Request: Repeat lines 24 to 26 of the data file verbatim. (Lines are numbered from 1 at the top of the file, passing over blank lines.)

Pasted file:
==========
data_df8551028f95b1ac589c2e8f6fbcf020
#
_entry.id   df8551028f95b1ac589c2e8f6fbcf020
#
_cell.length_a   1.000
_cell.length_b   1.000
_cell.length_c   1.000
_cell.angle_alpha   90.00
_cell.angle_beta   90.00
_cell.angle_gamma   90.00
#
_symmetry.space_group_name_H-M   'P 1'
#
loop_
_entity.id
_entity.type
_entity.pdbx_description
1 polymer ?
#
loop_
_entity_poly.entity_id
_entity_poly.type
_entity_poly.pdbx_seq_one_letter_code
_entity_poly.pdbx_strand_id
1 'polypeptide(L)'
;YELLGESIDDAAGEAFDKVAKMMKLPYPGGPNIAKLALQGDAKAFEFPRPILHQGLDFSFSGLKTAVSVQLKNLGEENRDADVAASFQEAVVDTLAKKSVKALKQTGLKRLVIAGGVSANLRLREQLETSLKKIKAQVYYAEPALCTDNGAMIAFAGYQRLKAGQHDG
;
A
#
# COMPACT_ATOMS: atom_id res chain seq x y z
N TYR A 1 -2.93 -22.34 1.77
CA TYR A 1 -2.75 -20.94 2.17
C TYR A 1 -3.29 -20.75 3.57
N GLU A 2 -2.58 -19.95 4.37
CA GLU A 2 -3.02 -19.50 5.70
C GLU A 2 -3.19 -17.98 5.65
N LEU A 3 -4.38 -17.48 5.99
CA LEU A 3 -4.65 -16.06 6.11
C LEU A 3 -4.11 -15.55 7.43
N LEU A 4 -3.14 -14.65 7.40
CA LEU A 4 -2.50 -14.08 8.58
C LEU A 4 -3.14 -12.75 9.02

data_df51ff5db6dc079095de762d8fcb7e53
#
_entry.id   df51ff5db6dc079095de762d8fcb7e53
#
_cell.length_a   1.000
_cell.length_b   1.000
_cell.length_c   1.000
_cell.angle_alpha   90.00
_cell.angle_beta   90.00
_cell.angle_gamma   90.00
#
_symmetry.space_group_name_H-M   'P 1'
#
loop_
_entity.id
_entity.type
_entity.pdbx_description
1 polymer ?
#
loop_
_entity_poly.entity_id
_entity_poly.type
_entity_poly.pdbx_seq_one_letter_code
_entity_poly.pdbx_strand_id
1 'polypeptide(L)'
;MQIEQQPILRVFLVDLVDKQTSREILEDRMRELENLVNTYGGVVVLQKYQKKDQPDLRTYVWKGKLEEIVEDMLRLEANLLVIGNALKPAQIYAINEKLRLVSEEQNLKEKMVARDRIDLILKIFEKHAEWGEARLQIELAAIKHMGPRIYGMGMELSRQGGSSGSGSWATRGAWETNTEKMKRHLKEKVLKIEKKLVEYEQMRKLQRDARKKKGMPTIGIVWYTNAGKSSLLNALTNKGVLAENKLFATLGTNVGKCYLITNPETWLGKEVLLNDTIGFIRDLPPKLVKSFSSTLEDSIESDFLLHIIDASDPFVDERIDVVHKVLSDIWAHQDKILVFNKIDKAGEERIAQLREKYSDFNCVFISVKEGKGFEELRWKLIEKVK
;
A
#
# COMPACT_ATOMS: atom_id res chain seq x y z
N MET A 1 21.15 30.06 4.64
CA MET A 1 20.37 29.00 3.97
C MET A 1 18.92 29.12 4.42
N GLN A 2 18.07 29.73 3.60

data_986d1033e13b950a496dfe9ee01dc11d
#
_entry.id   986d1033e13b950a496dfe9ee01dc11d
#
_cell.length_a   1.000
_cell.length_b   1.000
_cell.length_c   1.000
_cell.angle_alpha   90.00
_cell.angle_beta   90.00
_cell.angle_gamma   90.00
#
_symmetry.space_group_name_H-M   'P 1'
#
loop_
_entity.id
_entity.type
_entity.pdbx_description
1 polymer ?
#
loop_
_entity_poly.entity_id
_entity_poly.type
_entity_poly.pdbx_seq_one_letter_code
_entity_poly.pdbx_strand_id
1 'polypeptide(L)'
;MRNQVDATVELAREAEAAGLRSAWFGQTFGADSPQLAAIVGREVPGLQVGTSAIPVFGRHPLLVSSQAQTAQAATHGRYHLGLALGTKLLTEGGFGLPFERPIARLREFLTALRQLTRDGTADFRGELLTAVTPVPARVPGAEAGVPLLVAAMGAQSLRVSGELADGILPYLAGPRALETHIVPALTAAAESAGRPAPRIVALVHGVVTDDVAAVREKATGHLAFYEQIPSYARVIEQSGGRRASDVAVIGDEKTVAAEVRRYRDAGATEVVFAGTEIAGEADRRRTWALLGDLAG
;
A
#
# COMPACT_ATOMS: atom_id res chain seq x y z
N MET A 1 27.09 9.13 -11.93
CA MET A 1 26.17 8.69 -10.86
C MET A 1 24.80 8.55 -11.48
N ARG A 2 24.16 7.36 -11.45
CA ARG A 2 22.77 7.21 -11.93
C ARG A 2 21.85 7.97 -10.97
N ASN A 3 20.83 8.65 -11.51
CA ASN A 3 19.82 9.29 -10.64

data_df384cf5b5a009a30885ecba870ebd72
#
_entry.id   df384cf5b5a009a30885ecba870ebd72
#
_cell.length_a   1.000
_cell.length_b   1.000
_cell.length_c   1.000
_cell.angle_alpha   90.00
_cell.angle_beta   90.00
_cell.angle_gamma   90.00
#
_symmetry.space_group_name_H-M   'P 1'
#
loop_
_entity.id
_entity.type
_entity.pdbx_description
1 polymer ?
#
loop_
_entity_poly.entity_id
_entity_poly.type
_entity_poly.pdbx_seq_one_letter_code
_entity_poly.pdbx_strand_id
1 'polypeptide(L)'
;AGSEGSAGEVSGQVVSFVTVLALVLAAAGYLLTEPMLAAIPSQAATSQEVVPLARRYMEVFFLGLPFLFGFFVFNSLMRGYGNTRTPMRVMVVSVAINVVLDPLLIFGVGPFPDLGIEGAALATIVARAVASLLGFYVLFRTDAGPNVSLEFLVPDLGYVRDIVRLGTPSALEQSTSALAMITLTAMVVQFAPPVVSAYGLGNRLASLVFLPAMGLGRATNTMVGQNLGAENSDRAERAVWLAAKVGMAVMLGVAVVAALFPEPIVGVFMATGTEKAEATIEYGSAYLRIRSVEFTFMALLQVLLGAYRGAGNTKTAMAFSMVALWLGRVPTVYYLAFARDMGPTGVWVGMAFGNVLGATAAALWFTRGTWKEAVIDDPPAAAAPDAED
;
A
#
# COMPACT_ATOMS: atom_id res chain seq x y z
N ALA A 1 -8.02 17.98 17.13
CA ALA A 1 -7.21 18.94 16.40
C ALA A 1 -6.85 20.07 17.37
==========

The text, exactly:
_entity_poly.pdbx_strand_id
1 'polypeptide(L)'
;YELLGESIDDAAGEAFDKVAKMMKLPYPGGPNIAKLALQGDAKAFEFPRPILHQGLDFSFSGLKTAVSVQLKNLGEENRDADVAASFQEAVVDTLAKKSVKALKQTGLKRLVIAGGVSANLRLREQLETSLKKIKAQVYYAEPALCTDNGAMIAFAGYQRLKAGQHDG